Private equity funds are funds made available to a limited group of high net worth investors, making them similar to hedge funds. Private equity funds are similar to hedge funds in that both require a sufficient initial investment, usually around $1 million. However, while there are some similarities, hedge funds do vary from private equity funds.
Hedge funds usually aim to produce returns in a relatively short amount of time, while private equity funds have a much longer hold period, since they have a prolonged interest in the companies in which they are investing. This is why it is much harder for investors in private equity funds to withdraw their money; it is usually tied up for quite some time. In some cases, investments can be held for 10-12 years. Generally, hedge funds also aim to produce higher returns than private equity funds. In regards to risk, the private equity fund is analyzed to include both short-term and long-term risk assessment and they are able to adjust their tolerance for risk as market conditions vary. Volatility is usually seen as an advantage to hedge funds, since it is an opportunity to garner higher returns, whereas private equity funds tend to be a bit more conservative.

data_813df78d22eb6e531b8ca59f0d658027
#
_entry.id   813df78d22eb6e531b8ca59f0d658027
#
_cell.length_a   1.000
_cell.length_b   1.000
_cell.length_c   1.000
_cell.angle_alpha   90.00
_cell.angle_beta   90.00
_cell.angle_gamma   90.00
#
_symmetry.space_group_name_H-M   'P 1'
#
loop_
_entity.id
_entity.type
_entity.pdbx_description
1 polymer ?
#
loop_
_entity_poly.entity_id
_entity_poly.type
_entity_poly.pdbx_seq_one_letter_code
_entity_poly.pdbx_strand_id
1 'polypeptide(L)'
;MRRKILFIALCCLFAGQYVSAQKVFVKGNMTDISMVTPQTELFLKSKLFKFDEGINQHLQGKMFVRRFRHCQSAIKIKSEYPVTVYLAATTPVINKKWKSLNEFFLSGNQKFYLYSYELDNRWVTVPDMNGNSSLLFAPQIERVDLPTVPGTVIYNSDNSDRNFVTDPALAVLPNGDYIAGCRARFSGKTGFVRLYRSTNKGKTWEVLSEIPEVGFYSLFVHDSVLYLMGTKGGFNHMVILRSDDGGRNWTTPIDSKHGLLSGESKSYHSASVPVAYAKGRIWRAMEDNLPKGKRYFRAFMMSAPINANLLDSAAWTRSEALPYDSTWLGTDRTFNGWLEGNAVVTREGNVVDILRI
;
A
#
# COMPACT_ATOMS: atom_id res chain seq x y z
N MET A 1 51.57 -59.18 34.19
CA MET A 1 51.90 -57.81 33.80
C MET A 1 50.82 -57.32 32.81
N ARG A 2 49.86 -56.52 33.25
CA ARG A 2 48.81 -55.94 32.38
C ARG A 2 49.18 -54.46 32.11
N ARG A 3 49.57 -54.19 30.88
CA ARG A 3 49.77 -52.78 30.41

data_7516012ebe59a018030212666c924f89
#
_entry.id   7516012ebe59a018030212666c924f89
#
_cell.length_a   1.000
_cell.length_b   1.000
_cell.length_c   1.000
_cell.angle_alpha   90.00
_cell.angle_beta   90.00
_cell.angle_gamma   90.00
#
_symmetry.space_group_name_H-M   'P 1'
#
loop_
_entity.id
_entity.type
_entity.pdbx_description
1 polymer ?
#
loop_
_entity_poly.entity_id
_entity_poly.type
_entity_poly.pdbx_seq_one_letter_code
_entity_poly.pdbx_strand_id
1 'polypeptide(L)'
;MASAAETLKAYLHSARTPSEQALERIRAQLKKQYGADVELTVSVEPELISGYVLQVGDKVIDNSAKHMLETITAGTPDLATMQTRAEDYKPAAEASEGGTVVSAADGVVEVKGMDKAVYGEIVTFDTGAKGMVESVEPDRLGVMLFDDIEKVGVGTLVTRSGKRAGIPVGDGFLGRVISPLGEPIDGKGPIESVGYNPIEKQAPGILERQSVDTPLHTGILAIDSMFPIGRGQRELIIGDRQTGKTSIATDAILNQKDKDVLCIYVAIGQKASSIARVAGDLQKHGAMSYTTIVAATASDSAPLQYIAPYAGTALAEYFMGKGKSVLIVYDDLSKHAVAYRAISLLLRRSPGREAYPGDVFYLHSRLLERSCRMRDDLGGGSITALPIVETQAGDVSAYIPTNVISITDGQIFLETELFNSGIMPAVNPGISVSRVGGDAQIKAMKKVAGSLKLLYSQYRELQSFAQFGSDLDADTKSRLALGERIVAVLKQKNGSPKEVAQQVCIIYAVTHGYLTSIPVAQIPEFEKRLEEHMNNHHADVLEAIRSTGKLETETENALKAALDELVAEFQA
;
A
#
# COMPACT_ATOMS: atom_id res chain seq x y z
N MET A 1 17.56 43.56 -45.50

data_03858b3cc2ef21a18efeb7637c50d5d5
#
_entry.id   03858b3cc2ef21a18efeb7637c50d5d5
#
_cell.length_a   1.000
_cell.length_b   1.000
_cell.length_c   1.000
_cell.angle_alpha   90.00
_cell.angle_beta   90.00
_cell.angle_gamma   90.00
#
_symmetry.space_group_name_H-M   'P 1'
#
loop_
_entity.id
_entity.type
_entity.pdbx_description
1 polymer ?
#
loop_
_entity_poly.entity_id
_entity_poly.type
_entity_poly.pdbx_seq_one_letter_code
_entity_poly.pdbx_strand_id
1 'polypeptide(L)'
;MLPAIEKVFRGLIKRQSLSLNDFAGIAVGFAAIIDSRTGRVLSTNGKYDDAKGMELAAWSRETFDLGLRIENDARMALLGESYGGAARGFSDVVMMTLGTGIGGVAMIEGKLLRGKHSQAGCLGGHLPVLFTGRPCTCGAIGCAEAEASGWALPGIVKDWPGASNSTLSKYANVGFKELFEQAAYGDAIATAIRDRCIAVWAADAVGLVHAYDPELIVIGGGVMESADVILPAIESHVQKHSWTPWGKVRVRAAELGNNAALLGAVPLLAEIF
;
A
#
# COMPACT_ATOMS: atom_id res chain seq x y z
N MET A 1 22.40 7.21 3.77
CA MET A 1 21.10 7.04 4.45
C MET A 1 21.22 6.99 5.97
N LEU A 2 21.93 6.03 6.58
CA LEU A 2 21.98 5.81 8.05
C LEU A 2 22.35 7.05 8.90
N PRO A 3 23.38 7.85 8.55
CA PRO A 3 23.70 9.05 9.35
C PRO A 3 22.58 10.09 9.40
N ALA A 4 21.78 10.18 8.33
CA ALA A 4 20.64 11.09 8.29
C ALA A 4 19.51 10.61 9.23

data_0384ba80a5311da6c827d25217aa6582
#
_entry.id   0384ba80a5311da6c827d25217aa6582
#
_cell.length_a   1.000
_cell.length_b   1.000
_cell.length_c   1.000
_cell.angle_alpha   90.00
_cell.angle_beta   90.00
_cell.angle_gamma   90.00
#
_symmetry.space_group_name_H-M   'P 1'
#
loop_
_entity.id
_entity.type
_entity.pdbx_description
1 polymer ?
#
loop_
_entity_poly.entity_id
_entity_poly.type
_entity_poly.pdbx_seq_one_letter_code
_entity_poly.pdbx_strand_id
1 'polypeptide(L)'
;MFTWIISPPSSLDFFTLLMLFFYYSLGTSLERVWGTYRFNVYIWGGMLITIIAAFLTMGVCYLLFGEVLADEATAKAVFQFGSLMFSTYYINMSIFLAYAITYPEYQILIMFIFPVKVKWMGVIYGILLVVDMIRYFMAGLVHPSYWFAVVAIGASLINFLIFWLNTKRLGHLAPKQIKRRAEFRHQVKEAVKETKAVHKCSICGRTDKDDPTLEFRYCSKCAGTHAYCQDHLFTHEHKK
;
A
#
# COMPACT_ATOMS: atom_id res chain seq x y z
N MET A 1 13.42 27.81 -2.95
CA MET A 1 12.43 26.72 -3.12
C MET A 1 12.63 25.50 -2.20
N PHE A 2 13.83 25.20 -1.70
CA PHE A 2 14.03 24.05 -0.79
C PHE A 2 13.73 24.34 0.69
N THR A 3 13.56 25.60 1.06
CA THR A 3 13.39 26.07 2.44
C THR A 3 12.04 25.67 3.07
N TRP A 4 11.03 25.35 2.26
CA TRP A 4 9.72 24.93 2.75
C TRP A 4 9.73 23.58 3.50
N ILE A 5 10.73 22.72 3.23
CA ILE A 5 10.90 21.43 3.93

Private equity funds are also very interested in the strategic plan of the company and will engage in research, evaluate results, and have an active participation on the board of directors. They even aim to replace the senior management in some instances. Their due diligence process is therefore generally much more entailed than the due diligence that a hedge fund manager may employ.
Many times, private equity funds invest in businesses with the intention of obtaining a controlling interest in hopes of later restructuring that company. The restructuring may come through leveraged buyouts,
Some big players in the private equity fund world include the Carlyle Group, who manages roughly $33 billion in assets, and the Blackstone Group, who’s assets total over $28 billion.